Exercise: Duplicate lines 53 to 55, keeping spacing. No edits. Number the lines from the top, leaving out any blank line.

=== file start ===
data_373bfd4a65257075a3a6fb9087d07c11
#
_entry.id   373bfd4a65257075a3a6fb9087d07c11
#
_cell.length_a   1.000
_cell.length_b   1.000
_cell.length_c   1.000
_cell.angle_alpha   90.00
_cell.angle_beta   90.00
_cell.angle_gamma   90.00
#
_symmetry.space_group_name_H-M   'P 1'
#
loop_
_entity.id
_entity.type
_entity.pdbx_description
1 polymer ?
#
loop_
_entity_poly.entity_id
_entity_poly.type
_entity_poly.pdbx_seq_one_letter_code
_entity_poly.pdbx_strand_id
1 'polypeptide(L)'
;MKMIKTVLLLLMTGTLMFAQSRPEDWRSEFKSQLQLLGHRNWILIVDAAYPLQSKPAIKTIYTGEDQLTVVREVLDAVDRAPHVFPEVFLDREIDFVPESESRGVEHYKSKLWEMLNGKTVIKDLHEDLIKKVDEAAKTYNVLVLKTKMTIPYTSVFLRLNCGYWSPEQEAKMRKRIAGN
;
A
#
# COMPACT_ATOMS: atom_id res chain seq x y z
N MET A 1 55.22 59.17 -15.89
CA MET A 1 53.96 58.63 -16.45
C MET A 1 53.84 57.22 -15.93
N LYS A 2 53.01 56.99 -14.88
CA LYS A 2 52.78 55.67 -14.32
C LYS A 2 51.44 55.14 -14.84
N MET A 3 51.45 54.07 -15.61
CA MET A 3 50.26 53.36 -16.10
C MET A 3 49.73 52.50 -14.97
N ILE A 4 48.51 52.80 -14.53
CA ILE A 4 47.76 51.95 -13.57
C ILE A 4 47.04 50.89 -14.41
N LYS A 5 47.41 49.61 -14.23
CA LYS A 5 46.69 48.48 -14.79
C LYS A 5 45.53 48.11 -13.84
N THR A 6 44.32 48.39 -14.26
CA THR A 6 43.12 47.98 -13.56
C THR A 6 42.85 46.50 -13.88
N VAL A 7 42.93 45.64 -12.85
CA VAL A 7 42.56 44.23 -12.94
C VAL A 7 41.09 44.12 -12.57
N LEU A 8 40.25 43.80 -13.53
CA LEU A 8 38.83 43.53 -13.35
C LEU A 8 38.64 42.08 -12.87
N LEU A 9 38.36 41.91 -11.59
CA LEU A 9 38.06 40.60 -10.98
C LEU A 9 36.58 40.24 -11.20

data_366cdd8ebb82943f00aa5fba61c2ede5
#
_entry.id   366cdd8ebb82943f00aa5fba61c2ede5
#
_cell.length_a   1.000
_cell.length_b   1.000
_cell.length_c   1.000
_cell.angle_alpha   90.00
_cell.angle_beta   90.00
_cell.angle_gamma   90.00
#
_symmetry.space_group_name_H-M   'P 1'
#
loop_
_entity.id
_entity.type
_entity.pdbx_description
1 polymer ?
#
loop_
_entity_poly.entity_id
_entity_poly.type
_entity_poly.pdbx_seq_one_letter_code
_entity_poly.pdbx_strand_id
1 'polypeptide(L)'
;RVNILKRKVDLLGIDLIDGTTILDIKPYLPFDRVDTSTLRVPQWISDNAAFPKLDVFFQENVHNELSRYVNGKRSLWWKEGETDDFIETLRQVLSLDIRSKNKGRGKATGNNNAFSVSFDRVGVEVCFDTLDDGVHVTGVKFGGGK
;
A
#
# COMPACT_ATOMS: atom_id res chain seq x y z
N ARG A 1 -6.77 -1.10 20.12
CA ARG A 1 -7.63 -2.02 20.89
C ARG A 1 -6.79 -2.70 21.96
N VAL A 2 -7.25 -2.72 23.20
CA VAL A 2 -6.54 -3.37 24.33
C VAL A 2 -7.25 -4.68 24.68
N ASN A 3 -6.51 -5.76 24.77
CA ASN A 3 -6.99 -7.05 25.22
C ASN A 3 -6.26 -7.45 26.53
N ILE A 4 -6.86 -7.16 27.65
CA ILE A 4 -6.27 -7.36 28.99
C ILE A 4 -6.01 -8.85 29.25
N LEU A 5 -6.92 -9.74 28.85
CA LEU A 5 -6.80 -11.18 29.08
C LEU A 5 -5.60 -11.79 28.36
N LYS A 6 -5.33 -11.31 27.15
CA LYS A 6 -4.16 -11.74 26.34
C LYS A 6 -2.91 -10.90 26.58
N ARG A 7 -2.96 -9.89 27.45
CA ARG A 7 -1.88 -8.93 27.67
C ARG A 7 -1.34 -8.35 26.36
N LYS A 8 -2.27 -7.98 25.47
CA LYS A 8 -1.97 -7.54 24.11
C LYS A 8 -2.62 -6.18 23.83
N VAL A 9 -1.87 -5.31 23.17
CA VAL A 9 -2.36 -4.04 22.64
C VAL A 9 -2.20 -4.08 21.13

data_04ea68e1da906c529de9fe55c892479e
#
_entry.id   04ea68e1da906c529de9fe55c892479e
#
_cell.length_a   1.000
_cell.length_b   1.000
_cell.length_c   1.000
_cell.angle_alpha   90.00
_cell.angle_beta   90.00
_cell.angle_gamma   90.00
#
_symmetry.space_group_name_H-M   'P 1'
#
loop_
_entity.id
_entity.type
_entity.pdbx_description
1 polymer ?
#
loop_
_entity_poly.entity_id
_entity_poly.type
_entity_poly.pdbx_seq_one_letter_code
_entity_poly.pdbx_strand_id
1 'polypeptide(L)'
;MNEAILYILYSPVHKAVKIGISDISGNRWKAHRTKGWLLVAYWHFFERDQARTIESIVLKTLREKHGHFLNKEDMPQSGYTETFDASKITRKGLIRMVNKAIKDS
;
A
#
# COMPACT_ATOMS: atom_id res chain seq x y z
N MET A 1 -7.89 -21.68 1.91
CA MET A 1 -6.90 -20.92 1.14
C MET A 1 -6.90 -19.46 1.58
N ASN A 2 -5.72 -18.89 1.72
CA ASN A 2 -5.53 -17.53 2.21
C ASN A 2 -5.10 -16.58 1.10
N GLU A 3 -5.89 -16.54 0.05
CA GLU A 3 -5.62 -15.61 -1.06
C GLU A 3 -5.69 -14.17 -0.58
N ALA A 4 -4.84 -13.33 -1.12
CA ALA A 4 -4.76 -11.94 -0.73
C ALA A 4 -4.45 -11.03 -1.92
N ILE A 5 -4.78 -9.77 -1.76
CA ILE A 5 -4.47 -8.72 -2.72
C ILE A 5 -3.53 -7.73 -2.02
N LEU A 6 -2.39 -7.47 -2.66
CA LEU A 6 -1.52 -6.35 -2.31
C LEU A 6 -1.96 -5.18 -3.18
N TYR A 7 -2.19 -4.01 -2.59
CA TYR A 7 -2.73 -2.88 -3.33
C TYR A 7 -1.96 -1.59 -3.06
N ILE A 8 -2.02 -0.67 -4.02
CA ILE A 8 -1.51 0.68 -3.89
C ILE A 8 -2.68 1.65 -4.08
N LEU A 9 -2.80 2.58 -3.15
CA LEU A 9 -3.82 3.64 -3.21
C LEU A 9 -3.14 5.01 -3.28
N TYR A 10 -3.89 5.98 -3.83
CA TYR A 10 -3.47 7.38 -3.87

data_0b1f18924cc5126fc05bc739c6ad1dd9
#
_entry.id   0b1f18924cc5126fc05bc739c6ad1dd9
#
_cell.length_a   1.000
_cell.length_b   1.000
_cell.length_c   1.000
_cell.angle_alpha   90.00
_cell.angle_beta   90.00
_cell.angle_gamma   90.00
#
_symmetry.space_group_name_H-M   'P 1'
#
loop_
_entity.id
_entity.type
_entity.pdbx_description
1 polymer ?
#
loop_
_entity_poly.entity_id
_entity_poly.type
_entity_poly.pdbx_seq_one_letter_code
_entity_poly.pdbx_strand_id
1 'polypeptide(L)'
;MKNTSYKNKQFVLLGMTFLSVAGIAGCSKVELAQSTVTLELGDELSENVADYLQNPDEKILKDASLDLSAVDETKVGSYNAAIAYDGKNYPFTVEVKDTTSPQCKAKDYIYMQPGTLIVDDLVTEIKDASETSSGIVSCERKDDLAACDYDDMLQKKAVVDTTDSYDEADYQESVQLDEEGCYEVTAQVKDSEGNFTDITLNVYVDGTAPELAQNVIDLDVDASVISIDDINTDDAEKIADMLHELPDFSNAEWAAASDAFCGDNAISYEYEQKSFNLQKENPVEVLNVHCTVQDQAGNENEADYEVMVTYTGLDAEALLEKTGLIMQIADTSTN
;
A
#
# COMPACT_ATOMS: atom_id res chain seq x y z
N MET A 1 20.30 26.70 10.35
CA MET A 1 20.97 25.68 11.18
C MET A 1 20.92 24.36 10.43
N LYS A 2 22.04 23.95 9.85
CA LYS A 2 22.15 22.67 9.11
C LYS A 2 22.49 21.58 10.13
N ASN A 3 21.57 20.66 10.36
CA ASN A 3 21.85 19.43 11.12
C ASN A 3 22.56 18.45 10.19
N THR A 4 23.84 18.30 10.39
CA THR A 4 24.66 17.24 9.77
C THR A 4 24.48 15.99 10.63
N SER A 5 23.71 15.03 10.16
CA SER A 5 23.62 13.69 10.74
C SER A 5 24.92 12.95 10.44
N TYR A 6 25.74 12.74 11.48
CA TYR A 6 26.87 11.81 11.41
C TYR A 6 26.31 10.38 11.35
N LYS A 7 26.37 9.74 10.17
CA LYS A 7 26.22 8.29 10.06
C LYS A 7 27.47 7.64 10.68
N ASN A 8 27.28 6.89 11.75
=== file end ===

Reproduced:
CA LEU A 8 38.83 43.53 -13.35
C LEU A 8 38.64 42.08 -12.87
N LEU A 9 38.36 41.91 -11.59